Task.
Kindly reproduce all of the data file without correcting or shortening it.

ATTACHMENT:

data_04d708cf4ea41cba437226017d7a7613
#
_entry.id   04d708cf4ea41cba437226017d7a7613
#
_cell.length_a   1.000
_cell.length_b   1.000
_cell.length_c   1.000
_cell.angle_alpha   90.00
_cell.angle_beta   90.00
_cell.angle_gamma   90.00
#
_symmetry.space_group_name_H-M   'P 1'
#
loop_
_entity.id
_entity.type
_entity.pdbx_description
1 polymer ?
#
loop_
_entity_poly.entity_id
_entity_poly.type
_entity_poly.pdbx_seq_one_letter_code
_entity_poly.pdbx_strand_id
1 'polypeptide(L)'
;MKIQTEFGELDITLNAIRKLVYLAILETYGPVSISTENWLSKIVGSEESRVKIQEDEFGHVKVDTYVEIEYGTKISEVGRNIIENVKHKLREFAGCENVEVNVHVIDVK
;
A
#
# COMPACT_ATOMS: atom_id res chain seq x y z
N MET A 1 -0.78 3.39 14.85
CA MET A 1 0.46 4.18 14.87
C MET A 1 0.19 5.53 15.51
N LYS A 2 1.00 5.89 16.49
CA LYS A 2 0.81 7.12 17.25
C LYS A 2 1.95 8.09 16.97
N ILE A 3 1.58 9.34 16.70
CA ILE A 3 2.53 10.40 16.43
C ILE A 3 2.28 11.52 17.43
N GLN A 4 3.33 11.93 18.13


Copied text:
data_04d708cf4ea41cba437226017d7a7613
#
_entry.id   04d708cf4ea41cba437226017d7a7613
#
_cell.length_a   1.000
_cell.length_b   1.000
_cell.length_c   1.000
_cell.angle_alpha   90.00
_cell.angle_beta   90.00
_cell.angle_gamma   90.00
#
_symmetry.space_group_name_H-M   'P 1'
#
loop_
_entity.id
_entity.type
_entity.pdbx_description
1 polymer ?
#
loop_
_entity_poly.entity_id
_entity_poly.type
_entity_poly.pdbx_seq_one_letter_code
_entity_poly.pdbx_strand_id
1 'polypeptide(L)'
;MKIQTEFGELDITLNAIRKLVYLAILETYGPVSISTENWLSKIVGSEESRVKIQEDEFGHVKVDTYVEIEYGTKISEVGRNIIENVKHKLREFAGCENVEVNVHVIDVK
;
A
#
# COMPACT_ATOMS: atom_id res chain seq x y z
N MET A 1 -0.78 3.39 14.85
CA MET A 1 0.46 4.18 14.87
C MET A 1 0.19 5.53 15.51
N LYS A 2 1.00 5.89 16.49
CA LYS A 2 0.81 7.12 17.25
C LYS A 2 1.95 8.09 16.97
N ILE A 3 1.58 9.34 16.70
CA ILE A 3 2.53 10.40 16.43
C ILE A 3 2.28 11.52 17.43
N GLN A 4 3.33 11.93 18.13